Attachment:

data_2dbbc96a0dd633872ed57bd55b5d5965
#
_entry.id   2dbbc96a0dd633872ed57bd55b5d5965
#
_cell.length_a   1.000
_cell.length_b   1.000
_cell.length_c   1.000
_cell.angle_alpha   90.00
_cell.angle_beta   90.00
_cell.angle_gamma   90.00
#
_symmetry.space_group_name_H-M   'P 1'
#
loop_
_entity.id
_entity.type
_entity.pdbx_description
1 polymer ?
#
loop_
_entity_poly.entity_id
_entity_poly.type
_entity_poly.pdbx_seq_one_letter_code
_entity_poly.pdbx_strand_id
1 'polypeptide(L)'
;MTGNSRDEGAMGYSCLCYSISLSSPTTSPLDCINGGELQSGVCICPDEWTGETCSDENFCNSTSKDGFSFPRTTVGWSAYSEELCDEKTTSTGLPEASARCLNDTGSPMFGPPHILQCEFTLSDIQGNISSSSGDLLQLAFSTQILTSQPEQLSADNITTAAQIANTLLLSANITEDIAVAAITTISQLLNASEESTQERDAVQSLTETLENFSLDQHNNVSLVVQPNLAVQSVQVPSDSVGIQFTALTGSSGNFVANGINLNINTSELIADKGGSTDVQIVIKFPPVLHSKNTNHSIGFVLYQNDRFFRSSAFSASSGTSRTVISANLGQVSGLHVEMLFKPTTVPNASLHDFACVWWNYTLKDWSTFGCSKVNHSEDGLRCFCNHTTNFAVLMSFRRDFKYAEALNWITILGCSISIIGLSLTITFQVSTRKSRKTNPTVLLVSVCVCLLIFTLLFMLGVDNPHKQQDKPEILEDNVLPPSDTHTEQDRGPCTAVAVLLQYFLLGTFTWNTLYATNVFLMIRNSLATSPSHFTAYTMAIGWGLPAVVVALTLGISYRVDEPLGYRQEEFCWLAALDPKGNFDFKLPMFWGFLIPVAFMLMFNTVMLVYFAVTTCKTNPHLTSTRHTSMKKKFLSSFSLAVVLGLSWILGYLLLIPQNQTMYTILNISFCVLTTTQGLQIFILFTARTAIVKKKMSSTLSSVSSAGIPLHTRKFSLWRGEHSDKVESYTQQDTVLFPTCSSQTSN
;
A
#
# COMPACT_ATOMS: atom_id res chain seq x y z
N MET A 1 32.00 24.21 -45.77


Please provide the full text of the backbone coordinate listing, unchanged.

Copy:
data_2dbbc96a0dd633872ed57bd55b5d5965
#
_entry.id   2dbbc96a0dd633872ed57bd55b5d5965
#
_cell.length_a   1.000
_cell.length_b   1.000
_cell.length_c   1.000
_cell.angle_alpha   90.00
_cell.angle_beta   90.00
_cell.angle_gamma   90.00
#
_symmetry.space_group_name_H-M   'P 1'
#
loop_
_entity.id
_entity.type
_entity.pdbx_description
1 polymer ?
#
loop_
_entity_poly.entity_id
_entity_poly.type
_entity_poly.pdbx_seq_one_letter_code
_entity_poly.pdbx_strand_id
1 'polypeptide(L)'
;MTGNSRDEGAMGYSCLCYSISLSSPTTSPLDCINGGELQSGVCICPDEWTGETCSDENFCNSTSKDGFSFPRTTVGWSAYSEELCDEKTTSTGLPEASARCLNDTGSPMFGPPHILQCEFTLSDIQGNISSSSGDLLQLAFSTQILTSQPEQLSADNITTAAQIANTLLLSANITEDIAVAAITTISQLLNASEESTQERDAVQSLTETLENFSLDQHNNVSLVVQPNLAVQSVQVPSDSVGIQFTALTGSSGNFVANGINLNINTSELIADKGGSTDVQIVIKFPPVLHSKNTNHSIGFVLYQNDRFFRSSAFSASSGTSRTVISANLGQVSGLHVEMLFKPTTVPNASLHDFACVWWNYTLKDWSTFGCSKVNHSEDGLRCFCNHTTNFAVLMSFRRDFKYAEALNWITILGCSISIIGLSLTITFQVSTRKSRKTNPTVLLVSVCVCLLIFTLLFMLGVDNPHKQQDKPEILEDNVLPPSDTHTEQDRGPCTAVAVLLQYFLLGTFTWNTLYATNVFLMIRNSLATSPSHFTAYTMAIGWGLPAVVVALTLGISYRVDEPLGYRQEEFCWLAALDPKGNFDFKLPMFWGFLIPVAFMLMFNTVMLVYFAVTTCKTNPHLTSTRHTSMKKKFLSSFSLAVVLGLSWILGYLLLIPQNQTMYTILNISFCVLTTTQGLQIFILFTARTAIVKKKMSSTLSSVSSAGIPLHTRKFSLWRGEHSDKVESYTQQDTVLFPTCSSQTSN
;
A
#
# COMPACT_ATOMS: atom_id res chain seq x y z
N MET A 1 32.00 24.21 -45.77